We love the look of that palm tree waterproof wallpaper, so we put newspaper over it to protect it from getting spray painted.
Extinguish all propane appliances, open all windows, and get a respirator for the fumes – Spray paint is flammable, so be sure to shut off your stove+oven pilot lights, water heater, furnace, refrigerator, and anything else that burns propane. Open all your windows too because spray paint fumes build up especially fast in an RV. Lastly, be sure you get a respirator like this to save your lungs.
My wife and I getting ready to spray paint after we’d extinguished all flames and opened all our windows. I didn’t have a respirator so I stepped outside while she painted. Note how we taped that newspaper right up to the edge of the tub so we didn’t get paint anywhere we didn’t want it.
Spray paint your shower tub evenly and generously – Spray paint is fairly forgiving but you still want to take care to not overspray. Spray with smooth and even strokes as you go over the tub. Let the paint dry for at least 2 hours between coats. Generally, two coats of paint will do it. Feel free to do a third coat if you feel your tub needs it. Once done, allow your shower to dry and vapor to clear for at least 24 hours before using it.
Clean up and touch up – In our case, the paint went on mostly flawlessly, but we had one small part that didn’t go on smoothly. We simply sanded it back down and lightly sprayed that area again. You may also want to go back over the whole tub very lightly with your sanding block to smooth any rough edges.
Re-caulk the seams – Remember the caulk you picked out to match your new shower color? Now’s the time to use it. In most cases, you can just put new caulk over your old caulk. However, if your old seams are especially nasty, you may have to peel some of the old caulk out with a flat head screwdriver. This video below will show you how to caulk. Be sure to caulk sparingly and only squeeze out a small bead until you get the hang of it. You will also want a damp rag in your back pocket to clean up any excess caulk.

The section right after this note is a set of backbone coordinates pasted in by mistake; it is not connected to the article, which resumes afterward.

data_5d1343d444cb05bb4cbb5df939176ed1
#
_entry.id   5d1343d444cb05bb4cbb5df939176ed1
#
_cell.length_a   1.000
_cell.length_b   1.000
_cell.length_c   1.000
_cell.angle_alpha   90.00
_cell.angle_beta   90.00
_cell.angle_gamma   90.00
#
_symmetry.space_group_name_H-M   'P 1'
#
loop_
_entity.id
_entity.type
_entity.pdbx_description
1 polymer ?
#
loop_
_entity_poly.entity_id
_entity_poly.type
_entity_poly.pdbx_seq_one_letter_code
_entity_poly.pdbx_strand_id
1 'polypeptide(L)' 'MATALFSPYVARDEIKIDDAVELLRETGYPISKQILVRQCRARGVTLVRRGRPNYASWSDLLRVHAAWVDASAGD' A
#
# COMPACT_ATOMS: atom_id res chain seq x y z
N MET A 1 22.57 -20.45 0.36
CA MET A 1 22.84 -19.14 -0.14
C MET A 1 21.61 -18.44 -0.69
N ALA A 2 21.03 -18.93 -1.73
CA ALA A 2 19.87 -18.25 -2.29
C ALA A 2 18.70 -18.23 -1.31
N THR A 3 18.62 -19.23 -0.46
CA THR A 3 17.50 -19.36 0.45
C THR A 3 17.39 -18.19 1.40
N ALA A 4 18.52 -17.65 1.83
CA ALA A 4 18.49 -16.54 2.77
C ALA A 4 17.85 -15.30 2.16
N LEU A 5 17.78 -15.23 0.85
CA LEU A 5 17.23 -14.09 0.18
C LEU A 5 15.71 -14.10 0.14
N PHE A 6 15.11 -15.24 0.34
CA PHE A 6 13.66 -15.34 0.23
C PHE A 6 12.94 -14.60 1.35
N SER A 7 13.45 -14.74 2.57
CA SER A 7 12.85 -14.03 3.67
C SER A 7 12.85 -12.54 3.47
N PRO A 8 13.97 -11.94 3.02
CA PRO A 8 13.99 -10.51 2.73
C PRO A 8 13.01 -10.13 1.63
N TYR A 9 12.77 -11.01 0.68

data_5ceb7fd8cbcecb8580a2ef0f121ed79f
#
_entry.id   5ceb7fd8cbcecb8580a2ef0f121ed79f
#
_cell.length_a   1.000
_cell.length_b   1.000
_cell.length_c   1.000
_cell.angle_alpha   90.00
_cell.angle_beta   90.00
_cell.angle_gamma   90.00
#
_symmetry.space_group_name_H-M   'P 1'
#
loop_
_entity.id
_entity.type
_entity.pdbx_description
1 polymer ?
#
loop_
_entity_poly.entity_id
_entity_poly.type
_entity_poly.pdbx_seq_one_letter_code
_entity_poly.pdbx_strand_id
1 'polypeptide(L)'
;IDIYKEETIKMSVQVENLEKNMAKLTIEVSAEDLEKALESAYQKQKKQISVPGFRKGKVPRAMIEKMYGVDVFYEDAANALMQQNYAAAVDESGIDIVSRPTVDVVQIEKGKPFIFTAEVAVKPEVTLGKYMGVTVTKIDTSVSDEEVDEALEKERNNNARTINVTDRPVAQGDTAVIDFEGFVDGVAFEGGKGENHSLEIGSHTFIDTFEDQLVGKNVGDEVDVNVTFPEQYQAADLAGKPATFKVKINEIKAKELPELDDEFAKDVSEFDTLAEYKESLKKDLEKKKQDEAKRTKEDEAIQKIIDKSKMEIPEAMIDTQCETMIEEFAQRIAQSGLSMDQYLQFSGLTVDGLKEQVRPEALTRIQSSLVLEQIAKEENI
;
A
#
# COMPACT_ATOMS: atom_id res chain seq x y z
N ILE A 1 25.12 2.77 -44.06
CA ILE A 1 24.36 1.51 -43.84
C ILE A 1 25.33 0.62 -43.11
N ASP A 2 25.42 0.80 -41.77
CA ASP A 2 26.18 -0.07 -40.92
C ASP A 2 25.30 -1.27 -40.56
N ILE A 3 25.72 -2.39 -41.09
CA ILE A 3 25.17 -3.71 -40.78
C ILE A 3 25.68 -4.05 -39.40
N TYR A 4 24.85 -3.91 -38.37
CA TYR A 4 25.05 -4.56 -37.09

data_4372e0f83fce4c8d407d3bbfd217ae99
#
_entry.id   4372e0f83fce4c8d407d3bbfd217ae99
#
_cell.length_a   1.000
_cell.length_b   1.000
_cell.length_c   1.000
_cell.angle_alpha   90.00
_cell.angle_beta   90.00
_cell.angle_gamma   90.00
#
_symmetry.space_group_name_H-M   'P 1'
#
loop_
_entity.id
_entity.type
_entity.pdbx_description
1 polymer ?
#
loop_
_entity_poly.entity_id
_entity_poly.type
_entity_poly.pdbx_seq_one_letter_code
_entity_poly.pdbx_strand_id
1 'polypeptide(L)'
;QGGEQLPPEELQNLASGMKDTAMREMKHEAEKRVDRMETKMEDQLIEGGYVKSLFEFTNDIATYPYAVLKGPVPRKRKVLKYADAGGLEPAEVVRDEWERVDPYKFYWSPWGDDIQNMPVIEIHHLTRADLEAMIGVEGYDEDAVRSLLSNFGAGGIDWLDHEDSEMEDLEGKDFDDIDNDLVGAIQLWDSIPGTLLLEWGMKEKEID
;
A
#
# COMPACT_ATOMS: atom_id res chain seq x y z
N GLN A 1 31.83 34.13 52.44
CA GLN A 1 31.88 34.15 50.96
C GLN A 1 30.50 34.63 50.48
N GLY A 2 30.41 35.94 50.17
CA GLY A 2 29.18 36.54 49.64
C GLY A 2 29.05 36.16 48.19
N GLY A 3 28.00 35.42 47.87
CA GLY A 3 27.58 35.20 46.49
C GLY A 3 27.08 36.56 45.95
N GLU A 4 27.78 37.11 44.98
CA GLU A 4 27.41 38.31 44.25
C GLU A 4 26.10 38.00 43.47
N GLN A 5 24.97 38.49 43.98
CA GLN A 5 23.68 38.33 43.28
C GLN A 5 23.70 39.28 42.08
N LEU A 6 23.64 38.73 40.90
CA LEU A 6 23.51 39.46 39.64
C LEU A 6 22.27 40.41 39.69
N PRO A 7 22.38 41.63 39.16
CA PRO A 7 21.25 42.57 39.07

Gnarly showers may be an inevitable part of RV life, but that doesn’t mean you’re in for a costly repair. The simple steps I shared above will help you make your old RV shower look like new. You can also check out this article for tips on keeping it that way. Even if your RV shower gets gnarly again you can simply rinse and repeat the process above!
Finished product, looking good as new! We just caulked right over the old caulk with a color that matched the spray paint. This created a seamless look between the tub and the walls.
Jill Miller is the founder of Your RV Lifestyle. Trading corporate America for the open road, Jill, along with her partner Jose, began their RV journey, making an unconventional start by wintering in New Jersey. A natural adventurer, she was motivated by a desire to explore the USA and beyond, embracing the varied landscapes, communities, and cultures across the country.
For Jill, the allure of RV living was not about material accumulation, but rather the pursuit of an adventurous, fulfilling lifestyle. A lover of golf, bicycling, hiking, and line dancing, she has carried her passions across the country, engaging with them in diverse settings. Jill’s commitment to the RV lifestyle came after years of careful research, numerous consultations with RV owners, and personal trials, including living in a rental RV.